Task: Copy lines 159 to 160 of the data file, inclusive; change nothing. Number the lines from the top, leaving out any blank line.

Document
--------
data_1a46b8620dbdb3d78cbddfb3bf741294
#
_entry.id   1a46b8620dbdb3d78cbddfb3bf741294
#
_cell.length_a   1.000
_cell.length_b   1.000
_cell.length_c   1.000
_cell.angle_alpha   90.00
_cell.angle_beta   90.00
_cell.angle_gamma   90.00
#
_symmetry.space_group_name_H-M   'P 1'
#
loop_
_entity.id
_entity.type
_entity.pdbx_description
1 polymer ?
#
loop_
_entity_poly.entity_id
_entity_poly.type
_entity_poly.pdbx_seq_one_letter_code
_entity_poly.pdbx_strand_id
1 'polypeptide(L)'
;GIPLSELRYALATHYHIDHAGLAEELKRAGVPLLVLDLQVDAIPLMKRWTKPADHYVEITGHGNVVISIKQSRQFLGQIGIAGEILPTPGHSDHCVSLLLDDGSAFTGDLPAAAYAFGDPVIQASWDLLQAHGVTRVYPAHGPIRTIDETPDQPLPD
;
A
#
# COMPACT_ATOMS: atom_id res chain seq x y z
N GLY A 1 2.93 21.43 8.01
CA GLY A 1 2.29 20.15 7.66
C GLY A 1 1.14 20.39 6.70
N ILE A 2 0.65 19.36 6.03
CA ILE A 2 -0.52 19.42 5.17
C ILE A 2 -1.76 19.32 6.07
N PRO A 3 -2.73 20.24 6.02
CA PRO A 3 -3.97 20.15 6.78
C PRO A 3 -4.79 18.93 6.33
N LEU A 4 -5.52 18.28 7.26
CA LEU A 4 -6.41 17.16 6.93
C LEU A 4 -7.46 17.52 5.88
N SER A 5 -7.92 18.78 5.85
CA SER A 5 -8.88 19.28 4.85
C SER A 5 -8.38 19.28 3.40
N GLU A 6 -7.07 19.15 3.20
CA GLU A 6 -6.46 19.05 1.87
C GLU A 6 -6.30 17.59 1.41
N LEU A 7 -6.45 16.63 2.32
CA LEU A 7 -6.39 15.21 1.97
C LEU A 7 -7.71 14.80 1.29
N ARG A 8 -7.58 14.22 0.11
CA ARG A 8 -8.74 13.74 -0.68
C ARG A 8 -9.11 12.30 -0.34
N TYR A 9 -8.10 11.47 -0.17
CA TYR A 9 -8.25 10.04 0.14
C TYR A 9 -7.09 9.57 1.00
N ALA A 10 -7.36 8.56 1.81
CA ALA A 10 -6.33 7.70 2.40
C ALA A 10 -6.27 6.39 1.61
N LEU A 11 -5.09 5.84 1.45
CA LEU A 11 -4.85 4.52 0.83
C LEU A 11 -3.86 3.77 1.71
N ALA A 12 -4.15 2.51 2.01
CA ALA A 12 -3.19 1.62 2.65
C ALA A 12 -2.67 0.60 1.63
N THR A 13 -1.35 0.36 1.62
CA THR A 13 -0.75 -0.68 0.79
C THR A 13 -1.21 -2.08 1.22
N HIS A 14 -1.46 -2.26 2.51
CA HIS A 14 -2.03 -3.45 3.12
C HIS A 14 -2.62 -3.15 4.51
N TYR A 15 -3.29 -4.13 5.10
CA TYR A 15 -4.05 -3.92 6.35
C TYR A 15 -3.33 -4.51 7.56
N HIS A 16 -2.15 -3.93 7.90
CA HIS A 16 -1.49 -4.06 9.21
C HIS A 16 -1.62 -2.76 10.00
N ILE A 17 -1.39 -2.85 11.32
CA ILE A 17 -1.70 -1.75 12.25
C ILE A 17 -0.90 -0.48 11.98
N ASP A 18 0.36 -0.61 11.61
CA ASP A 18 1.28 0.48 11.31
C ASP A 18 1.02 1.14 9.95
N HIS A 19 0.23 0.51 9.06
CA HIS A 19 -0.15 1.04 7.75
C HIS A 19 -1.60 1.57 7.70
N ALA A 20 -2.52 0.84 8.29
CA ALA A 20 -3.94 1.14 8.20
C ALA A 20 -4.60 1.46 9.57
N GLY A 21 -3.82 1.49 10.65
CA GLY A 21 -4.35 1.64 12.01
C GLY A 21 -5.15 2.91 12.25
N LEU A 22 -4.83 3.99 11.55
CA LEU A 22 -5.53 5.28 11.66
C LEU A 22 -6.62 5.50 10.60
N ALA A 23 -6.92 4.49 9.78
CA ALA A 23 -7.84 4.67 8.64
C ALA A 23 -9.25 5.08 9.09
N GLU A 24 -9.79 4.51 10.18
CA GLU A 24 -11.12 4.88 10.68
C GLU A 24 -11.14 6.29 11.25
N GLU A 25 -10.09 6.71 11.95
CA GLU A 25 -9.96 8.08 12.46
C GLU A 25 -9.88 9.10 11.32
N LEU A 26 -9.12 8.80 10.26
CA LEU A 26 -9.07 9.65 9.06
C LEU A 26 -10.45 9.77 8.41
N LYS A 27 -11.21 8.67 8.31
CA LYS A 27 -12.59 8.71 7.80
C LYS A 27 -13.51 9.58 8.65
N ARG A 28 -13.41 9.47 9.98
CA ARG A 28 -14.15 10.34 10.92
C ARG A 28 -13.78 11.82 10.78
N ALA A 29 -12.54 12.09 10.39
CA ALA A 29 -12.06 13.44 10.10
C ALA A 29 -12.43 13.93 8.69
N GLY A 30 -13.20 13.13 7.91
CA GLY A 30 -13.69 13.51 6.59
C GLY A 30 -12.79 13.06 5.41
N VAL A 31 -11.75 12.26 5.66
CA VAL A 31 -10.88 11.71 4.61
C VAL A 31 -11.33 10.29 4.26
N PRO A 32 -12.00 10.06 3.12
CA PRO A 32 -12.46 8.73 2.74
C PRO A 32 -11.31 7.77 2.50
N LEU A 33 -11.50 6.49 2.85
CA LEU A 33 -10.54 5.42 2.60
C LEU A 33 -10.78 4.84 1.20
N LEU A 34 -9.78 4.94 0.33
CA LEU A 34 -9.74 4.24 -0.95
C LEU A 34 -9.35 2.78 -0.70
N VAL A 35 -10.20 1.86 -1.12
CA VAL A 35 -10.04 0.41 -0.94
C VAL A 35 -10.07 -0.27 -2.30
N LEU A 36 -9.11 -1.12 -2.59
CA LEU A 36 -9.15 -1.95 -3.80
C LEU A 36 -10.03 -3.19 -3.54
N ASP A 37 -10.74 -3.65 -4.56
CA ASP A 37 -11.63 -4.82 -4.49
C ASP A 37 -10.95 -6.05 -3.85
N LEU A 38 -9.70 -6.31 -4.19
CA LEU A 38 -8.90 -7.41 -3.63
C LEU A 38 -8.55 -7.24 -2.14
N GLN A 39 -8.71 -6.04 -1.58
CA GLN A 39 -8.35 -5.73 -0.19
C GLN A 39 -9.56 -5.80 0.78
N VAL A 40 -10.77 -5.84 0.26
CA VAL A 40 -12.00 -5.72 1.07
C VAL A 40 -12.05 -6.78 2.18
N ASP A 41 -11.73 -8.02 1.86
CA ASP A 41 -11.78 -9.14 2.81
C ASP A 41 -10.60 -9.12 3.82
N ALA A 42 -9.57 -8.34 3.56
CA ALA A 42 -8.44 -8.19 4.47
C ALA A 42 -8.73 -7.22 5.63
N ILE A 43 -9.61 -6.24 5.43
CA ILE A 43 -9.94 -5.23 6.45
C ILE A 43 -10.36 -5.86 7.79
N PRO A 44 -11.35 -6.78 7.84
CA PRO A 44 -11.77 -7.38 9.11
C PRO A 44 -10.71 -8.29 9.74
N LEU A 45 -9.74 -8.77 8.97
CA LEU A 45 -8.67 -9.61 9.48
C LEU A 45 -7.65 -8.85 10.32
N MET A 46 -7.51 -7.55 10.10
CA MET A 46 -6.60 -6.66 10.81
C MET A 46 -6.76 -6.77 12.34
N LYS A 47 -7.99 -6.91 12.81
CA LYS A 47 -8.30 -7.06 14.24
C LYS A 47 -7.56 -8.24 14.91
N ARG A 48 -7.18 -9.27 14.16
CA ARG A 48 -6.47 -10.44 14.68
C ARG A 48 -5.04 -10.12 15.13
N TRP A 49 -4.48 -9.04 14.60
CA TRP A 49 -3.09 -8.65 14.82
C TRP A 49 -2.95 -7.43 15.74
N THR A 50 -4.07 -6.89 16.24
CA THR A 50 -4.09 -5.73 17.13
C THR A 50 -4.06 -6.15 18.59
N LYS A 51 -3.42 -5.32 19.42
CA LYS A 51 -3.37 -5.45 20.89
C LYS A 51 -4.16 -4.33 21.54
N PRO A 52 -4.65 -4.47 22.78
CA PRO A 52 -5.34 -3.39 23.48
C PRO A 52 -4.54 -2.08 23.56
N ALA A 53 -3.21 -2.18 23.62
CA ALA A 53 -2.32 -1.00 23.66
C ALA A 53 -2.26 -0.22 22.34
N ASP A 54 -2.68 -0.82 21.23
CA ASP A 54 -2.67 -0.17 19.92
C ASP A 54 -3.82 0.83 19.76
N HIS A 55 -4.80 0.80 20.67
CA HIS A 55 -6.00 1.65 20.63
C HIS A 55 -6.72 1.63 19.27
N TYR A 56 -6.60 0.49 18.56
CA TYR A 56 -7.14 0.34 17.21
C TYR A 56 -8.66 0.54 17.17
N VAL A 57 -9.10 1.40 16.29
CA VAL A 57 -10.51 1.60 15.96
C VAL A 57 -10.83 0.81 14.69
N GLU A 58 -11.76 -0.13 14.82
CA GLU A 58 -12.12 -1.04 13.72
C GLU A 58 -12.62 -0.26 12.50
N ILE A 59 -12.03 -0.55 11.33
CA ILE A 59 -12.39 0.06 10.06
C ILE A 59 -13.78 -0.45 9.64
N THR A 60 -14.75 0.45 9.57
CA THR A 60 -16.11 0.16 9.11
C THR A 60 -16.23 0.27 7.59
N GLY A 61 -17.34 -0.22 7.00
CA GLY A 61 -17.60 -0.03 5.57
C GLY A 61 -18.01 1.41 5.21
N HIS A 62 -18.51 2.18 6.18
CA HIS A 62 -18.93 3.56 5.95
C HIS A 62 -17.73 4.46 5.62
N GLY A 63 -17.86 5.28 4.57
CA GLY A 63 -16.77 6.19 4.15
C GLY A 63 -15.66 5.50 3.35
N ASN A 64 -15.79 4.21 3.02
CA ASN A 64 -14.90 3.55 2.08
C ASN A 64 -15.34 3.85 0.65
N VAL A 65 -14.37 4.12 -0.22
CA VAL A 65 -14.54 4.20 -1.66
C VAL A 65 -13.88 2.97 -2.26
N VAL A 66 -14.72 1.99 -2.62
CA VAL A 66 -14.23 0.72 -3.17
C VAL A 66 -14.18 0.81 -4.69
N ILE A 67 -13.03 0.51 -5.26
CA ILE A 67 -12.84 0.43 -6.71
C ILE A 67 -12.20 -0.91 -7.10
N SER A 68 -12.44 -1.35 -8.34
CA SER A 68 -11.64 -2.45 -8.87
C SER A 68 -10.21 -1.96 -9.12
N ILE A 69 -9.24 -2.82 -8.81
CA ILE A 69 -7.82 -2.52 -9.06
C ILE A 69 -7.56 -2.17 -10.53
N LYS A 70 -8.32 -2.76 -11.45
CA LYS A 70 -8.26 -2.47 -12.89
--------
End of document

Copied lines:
C ILE A 43 -10.36 -5.86 7.79
N PRO A 44 -11.35 -6.78 7.84